Court of Federal Claims Will Determine if U.S. is Liable for “Taking” Hundreds of Missouri River Properties Damaged by Severe Flooding


Many lawsuits have been filed in the U.S. Court of Federal Claims alleging that the U.S. Army Corps of Engineers’ (Corps) management of the Missouri River flood control system has resulted in the serious flooding of many properties located in several states that are located adjacent to the river, and that this amounts to an unconstitutional “taking” of their property in violation of the U.S. Constitution. On March 13, 2018, a very long opinion (more than 250 pages) was released following extensive hearings which holds that these claims have merit, and now the court will decide whether the plaintiffs may be entitled to an appropriate amount of compensation. The case is Ideker Farms, Inc., et al,., v. The United States, based on the evidence submitted regarding 44 plaintiffs selected as representative or “Bellwether” plaintiffs.

The litigation is proceeding in two phases. The first phase, just completed, focused on the liability, if any, of the United States for the Corps’ management of the Missouri River flooding issues over many years. The second phase will determine whether the United States has any defenses to these claims, and will also decide on the appropriate amounts of compensation to be awarded because of the damages resulting from the floods of 2007, 2009, 2010, 2013, and 2014.

As the court notes, the Missouri River has historically been characterized as being both wide and shallow and prone to flooding across its unconstrained flood plain, where the river banks have been eroded and many tons of sediment deposited. However, beginning in the early 1900’s, Congress enacted several laws to restrain and control this flooding by placing flood control on an equal footing with the regulated navigation of the river. A series of dams and reservoirs were been constructed, banks have been stabilized, and erosion controlled.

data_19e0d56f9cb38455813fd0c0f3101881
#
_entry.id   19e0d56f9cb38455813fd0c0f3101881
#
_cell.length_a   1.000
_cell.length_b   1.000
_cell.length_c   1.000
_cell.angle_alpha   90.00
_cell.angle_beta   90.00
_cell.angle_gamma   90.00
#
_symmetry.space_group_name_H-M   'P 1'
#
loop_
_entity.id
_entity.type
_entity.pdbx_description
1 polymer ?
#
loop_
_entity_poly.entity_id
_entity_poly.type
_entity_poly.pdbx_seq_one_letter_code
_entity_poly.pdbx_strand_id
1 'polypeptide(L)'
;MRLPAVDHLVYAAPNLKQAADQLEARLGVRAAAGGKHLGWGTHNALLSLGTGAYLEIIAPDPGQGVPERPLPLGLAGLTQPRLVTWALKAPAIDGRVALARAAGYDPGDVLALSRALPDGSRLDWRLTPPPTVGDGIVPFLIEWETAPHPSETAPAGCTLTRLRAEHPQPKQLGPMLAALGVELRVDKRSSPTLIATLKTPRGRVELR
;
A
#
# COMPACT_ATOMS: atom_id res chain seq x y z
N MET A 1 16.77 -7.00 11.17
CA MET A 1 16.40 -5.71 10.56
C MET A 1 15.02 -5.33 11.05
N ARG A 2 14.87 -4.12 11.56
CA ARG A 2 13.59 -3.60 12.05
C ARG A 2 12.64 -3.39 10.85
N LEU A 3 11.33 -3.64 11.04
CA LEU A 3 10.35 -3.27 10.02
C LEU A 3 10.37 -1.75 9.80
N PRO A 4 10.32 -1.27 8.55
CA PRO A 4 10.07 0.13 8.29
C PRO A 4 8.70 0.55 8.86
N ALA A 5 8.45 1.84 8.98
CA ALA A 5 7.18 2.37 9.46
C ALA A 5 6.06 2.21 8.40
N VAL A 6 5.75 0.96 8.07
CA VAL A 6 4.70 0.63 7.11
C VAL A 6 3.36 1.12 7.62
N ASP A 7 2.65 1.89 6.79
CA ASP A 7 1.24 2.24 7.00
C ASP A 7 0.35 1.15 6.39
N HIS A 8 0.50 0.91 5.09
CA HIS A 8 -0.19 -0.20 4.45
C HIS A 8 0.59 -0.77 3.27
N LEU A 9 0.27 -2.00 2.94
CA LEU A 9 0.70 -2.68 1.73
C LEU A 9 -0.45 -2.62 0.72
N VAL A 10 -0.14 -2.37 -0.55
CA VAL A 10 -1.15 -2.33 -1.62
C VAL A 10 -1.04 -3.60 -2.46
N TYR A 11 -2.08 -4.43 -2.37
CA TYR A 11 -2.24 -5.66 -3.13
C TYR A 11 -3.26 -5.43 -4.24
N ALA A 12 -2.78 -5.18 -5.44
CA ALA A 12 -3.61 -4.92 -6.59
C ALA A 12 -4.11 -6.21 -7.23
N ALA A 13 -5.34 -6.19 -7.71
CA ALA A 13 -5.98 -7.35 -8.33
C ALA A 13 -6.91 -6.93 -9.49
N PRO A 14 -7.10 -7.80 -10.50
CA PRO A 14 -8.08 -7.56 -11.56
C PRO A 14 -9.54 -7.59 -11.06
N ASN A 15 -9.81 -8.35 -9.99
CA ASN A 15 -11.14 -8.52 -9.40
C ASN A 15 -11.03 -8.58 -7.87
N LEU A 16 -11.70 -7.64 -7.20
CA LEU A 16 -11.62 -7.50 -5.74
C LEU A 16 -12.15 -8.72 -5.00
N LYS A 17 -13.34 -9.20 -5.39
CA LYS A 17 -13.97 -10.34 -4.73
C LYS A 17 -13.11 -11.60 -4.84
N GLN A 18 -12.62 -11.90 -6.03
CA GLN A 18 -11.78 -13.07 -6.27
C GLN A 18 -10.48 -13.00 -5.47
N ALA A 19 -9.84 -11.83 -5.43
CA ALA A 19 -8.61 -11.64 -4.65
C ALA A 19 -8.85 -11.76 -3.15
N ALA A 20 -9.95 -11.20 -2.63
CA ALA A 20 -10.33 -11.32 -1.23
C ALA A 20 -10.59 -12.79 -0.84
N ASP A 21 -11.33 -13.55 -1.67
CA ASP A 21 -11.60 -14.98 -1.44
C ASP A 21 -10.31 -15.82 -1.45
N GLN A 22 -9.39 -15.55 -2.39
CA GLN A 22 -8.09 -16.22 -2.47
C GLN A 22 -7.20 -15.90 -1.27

The “Mainstem Reservoir System” became fully operational in 1967, which includes the largest reservoir system in the United States. The day-to-day operation of this system is based on the Corps’ “Master Manual” which contains the Corps interpretation of its statutory responsibilities and operating approaches. Initially, the emphasis was on flood control, but gradually fish and wildlife protection attained a greater priority in the wake of the enactment of the Endangered Species Act (ESA) and a series of Water Resources Development acts. It is alleged that because of this change in emphasis, the plaintiffs’ properties were exposed to greater dangers of flooding, with disastrous consequences.

Massive amounts of evidence was received and considered by the court, based on the testimony of property owners, government officials and a raft of expert witnesses on both sides of the issue. The court stated that in Phase 1, it had to determine if there were justiciable takings claims based on its evaluation of these factors:

(1)  Causation—whether the many actions taken by the Corps over the years have transformed the Missouri River from a highly engineered river to its more natural state consistent with the goals of the ESA, and this has resulted in increased and more serious flooding incidents—the court agreed that this has been established;

(2)  Foreseeability—whether the “invasion” of the plaintiffs’ property by Missouri River flooding was foreseeable and predictable as a result of the Corps management systems and changes in the Missouri River—the court believes the plaintiffs can also satisfy this standard; and

(3)  Severity—the plaintiffs must also prove that their injuries were so severe that it interfered with their reasonable expectations as to the use of their property—the court found that, at this stage, the “plaintiffs who are able to prove an invasion by government flooding that interfered with that plaintiff’s use and enjoyment of the property for some period of time (which can be established by combining the impacts of flood events over multiple years) will be allowed to proceed to the next phase of the litigation.”

The court ultimately identified three categories of plaintiffs for phase II, i.e., those that have established causation, foreseeability and severity, those that have established causation and foreseeability but have not yet established severity, and those that have failed to establish causation and therefore their claims are subject to dismissal.